With the Cincinnati Reds playing in the Grand Canyon Miami Marlins home stadium it seemed less than likely that Aristides Aquino could chase down history. But then again, that’s all that Aquino has been doing since he arrived in the Major Leagues less than a month ago. He entered the game sitting on 12 home runs in 99 career plate appearances.

In his first trip to the plate tonight, his 100th career trip to the plate in the Major Leagues, Aristides Aquino unloaded on a 91 MPH pitch from Sandy Alcantara and  put that thing way up into the stands. The ball game in 21 MPH slower than it left. Aquino hit it 418 feet down the line, just shot of striking the video board deep in left field. The 3-run home run gave the Reds an early 3-0 lead.

The home run gave The Punisher 41 home runs on the season between Triple-A Louisville and the Major Leagues. And he’s done it in just 421 plate appearances. It gave him the most home runs EVER through a players first 100 plate appearances in the Major Leagues. It also gave him the record for most home runs through 27 career Major League games. It’s just another one marked off of the list for Aristides Aquino. He now has the the Major League record for fewest games to reach career home runs 8, 9, 10, 11, 12, and 13.

Aristides Aquino needs one more homer to tie the Cincinnati Reds franchise record for most home runs in a month. Greg Vaughn (September 1999) and Frank Robinson (August 1962) hold the current record with 14. Aquino is in a 4-way tie with Ted Kluszewski, George Foster, and Frank Robinson with 13. The Reds and Aquino will still play another four games this month. Oh, and another 8 innings of the game currently being played.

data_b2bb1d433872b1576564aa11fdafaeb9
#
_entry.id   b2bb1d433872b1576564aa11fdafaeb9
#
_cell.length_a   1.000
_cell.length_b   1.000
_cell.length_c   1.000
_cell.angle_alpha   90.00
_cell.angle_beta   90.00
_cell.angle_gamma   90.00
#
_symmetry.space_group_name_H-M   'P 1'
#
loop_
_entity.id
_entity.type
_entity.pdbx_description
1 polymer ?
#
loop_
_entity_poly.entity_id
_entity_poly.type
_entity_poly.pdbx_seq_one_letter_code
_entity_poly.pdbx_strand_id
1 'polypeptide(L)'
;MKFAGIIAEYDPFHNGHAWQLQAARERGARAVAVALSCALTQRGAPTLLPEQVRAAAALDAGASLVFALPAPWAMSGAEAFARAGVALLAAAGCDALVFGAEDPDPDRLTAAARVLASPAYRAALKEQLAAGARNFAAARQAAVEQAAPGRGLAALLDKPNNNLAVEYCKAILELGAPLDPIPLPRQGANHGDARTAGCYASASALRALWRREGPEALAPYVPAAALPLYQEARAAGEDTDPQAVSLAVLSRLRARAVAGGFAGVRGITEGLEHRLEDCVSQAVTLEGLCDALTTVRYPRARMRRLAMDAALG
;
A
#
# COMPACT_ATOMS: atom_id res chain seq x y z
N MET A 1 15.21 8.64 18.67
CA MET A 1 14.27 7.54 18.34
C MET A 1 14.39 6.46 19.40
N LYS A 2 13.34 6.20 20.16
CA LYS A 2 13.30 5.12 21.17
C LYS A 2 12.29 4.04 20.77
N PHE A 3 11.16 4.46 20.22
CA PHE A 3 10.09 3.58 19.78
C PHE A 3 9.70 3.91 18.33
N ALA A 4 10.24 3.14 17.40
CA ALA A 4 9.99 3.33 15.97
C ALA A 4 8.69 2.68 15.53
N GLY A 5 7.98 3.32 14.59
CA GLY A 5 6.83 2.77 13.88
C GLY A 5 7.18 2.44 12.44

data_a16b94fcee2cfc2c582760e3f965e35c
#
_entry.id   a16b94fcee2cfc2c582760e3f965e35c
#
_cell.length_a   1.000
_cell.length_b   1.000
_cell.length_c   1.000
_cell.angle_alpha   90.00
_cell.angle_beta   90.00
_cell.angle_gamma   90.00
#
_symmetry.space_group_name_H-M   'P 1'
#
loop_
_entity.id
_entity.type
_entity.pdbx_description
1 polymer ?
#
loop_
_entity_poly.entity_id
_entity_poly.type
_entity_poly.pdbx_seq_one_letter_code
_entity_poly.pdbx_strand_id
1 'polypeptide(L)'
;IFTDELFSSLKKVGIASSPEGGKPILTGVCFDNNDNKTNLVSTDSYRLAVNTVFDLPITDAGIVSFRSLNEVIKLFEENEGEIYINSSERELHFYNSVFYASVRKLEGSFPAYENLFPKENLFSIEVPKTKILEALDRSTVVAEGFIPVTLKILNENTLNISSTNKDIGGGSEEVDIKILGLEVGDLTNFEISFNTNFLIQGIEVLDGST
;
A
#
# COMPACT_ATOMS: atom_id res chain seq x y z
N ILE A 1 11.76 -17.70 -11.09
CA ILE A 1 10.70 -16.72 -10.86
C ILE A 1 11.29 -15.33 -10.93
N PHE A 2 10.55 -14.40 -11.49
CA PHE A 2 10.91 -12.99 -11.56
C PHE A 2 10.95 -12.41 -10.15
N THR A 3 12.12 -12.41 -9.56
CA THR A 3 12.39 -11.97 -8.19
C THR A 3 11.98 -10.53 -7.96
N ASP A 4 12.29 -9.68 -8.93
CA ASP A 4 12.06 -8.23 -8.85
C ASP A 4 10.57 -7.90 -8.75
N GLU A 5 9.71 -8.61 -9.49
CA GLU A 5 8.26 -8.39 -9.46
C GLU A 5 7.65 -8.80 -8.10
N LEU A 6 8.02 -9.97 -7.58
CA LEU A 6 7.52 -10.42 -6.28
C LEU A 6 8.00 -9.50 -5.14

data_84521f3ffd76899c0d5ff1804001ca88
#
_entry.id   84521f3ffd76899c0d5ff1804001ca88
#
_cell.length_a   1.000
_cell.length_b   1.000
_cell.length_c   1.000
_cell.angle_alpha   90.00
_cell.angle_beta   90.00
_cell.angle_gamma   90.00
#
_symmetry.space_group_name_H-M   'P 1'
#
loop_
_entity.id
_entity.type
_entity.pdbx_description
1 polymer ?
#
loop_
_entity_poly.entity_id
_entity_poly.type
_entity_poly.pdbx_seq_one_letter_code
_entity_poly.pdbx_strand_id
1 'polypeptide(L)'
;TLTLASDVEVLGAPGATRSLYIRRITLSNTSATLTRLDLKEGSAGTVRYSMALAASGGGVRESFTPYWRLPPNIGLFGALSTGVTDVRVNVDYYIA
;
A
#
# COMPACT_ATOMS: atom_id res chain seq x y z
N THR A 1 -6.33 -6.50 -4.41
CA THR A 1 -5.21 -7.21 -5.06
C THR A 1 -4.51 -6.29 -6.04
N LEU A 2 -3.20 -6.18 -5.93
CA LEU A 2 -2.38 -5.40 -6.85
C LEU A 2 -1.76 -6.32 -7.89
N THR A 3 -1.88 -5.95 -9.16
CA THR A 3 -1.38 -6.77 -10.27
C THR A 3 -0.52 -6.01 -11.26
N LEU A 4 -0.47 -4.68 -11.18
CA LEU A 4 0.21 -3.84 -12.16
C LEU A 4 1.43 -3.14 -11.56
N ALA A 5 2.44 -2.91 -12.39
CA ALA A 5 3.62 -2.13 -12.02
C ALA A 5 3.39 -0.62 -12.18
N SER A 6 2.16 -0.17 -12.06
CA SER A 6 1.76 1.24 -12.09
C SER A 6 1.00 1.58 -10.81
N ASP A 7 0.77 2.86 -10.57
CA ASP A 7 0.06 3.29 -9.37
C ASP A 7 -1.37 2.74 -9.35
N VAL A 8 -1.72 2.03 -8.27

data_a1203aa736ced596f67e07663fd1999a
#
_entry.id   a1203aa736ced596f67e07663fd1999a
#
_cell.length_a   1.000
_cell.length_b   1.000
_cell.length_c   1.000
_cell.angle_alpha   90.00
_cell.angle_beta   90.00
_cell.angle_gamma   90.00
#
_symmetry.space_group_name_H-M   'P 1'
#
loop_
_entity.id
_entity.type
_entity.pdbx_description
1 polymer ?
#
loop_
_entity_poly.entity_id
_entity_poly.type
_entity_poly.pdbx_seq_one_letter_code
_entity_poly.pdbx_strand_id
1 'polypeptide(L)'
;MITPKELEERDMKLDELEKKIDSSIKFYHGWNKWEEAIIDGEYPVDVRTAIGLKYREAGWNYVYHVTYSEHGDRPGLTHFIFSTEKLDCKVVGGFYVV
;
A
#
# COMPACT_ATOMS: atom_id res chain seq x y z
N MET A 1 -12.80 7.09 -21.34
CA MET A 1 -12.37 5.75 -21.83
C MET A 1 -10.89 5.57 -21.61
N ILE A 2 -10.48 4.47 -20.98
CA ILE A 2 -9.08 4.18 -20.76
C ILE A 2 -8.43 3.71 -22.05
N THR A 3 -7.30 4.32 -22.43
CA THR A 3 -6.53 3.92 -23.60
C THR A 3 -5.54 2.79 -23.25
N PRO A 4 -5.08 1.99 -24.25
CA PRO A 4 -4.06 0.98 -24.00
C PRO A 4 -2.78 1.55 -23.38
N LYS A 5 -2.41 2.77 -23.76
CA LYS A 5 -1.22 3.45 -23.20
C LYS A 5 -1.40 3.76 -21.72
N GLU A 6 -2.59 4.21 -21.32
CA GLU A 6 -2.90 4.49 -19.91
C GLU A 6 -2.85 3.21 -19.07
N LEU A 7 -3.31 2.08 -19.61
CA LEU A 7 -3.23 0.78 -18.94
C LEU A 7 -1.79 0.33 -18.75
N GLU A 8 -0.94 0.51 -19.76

7 Responses

  1. Don

    Aquino is fun to watch bat but sometimes he has chased pitches low and out of zone.

    Great to see, there is potential for the game changer type hitter with Aquino.

  2. Eric

    For those who don’t remember (or were not yet born), go to sicovers.com and look up the May 25, 1987 cover with Eric Davis in mid-swing at the plate.

    Not long after that issue came out, a Letter to the Editor arrived from a Little League coach, thanking them for publishing this photo, because it captured just what he had been trying to teach his players: Davis had looked the ball all the way into the barrel.

    It’s not just Aquino’s mammoth home runs and his #44 Reds jersey that remind me of Davis. Watch all of those dingers again…you’ll see The Punisher look that ball…all the way into the barrel.

    VERY nice, indeed.

  3. Rich H

    Man that kid is fun to watch. And not to nitpick, but I think it came in 21MPH slower than it went out. He trucked it.

    • Doug Gray

      Who’s counting? (I am, and thank you for the correction)

  4. earmbrister

    Jim isn’t the only one that believed that AA was showing good plate discipline. I wear glasses though.

    Doug, I’m sorry but I can’t agree with your assessment that Barry Bonds was “probably the greatest hitter that ever lived”. His truly ridiculous stats in San Fran were clearly the result of performance enhancing drugs. Like wise for another you cited, Sammy Sosa. Barry Bonds doesn’t have my vote for greatest anything, unless the poll is who was the best cheater. Not a criticism of you, just my opinion.

    • earmbrister

      Jim, I’m not disputing that he had some great production in Pittsburgh and in his earlier years in SF. You want to include him in the conversation, go right ahead. In general, it’s hard to compare hitters from different generations. That being said, I’ll take Ted Williams stats (for instance) over Barry Bonds any day of the week. Better career BA, OBP, SLG%, etc., even with Bond’s advantage of the steroid use. Williams has a higher OPS+, which as you know is adjusted for the ballparks. TW lost three prime years to his service in WW II. And they both played into their 40’s.

      And most importantly, I know that Joey V would agree with me 😉